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What is my timing belt interval?

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This is one of the most popular questions fielded by GEM's technical help team

Typically, our members ask our technical service, 'What is a timing belt interval checker, or cambelt interval checker? Can you explain what is meant by a 'timing belt replacement interval?' and, 'What are my timing belt intervals for my car?'

Essentially, the answer is both mileage and time-dependent. While belts wear with use, they are not immune from natural ageing over time.

Therefore, our top five recommendations are:

1. Be wary of over-egging

When consulting your handbook for the official replacement schedule, consider that some car manufacturers publish an over-long replacement interval. Subsequent real-work warranty experience with premature timing belt failures has lead to some companies reducing the replacement interval.

2. Take garage advice

To find out if the timing belt intervals in your handbook are current, consult a trusted workshop and ask if your car manufacturer has altered the original cambelt replacement intervals.

Some carmakers state different timing belt replacement schedules, if the car has been used frequently in urban conditions. Some technicians may recommend a timing belt replacement interval, based on your car's history. Consider that their advice tends to be in your best interest.

3. Whichever comes first

Most carmakers state that the belt should be replaced after the time limit has elapsed, even if the mileage has not been reached. This is because the timing belt degrades over time and is subjected to more wear during stop-start driving, compared to long motorway journeys.

Some cars also employ timing belts that run inside the engine (called 'belt-in-oil') and have their lives reduced by neglected oil changes.

Therefore, an older, low-mileage car is likely to still require a timing belt change.

4. Use quality parts, the correct tools and procedures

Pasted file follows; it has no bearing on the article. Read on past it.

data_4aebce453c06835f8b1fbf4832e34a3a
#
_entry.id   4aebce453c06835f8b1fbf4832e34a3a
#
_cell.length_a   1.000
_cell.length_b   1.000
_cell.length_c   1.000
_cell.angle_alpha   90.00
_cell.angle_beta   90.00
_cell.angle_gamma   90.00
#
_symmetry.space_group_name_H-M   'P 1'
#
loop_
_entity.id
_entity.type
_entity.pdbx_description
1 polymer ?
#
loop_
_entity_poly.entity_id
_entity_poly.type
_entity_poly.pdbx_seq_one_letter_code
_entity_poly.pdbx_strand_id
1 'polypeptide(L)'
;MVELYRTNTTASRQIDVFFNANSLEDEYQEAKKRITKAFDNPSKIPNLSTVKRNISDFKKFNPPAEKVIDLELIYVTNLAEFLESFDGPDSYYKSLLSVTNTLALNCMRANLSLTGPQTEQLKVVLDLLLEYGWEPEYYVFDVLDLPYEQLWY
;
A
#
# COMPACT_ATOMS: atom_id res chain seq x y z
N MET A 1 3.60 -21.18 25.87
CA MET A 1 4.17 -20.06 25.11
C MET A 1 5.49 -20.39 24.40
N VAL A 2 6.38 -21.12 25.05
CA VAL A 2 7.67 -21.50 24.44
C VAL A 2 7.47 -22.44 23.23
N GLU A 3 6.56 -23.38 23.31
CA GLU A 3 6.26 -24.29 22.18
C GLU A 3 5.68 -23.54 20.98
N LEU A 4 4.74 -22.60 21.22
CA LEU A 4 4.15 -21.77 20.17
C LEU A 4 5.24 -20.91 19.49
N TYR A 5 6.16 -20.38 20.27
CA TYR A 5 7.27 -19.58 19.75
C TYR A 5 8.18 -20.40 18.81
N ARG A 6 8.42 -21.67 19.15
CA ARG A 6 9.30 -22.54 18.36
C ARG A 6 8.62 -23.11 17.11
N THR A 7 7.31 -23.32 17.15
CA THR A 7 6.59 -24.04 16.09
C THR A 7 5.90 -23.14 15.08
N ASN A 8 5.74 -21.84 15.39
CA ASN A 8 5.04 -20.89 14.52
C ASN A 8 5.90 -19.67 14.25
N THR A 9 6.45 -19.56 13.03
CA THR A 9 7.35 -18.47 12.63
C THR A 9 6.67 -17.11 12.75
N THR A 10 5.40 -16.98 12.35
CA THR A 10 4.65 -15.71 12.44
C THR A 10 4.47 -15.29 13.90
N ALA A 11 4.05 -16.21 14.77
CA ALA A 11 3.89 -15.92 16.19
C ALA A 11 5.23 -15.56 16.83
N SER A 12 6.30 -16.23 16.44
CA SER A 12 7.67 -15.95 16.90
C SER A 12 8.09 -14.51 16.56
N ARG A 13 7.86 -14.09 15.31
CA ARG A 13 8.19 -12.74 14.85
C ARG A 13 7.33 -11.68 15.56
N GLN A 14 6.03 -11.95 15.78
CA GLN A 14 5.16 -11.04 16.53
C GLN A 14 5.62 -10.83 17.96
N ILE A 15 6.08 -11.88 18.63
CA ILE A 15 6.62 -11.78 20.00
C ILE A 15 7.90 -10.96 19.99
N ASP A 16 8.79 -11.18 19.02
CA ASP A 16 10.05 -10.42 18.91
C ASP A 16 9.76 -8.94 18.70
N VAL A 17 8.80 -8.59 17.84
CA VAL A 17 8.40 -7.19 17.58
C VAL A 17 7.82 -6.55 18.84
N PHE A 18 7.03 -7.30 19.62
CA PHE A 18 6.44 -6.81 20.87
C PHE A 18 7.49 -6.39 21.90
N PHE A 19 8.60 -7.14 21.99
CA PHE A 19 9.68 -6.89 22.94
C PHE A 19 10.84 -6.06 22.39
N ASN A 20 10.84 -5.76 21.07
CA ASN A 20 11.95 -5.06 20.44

Whether doing the work yourself, or paying a garage, never buy cheap parts, or components from a spurious supplier.

Low quality, or badly-fitted components, could result in a wrecked engine.

5. Other components

If a garage recommends that other parts are changed, do not think that they are trying to rip you off. While this feature has mentioned the belt alone, in reality, a kit of parts should be renewed, which includes idler and tensioner bearings.

If driven by the timing belt, consider replacing the water pump, too. Any auxiliary belts should be renewed as well (not forgetting the associated components in this belt drive, such as tensioners, or alternator pulleys).

Even though replacing all of these parts will add to the final cost, should any of them fail, they can break the timing belt, which is very likely to result in serious engine damage.

How often should I check the timing belt?

Timing belts are very difficult to check quickly. As they tend to be difficult to access, the only sure way is to remove the belt and check it closely. By then, you may as well replace it and its associated parts.

For specific advice about your vehicle, GEM members benefit from our free technical service, where we can advise on your specific car's requirements

Keep up to date with GEM Motoring Assist at:

Twitter: @motoringassist

Facebook: @gemmotoringassist

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LinkedIn: @gem-motoring-assist-limited

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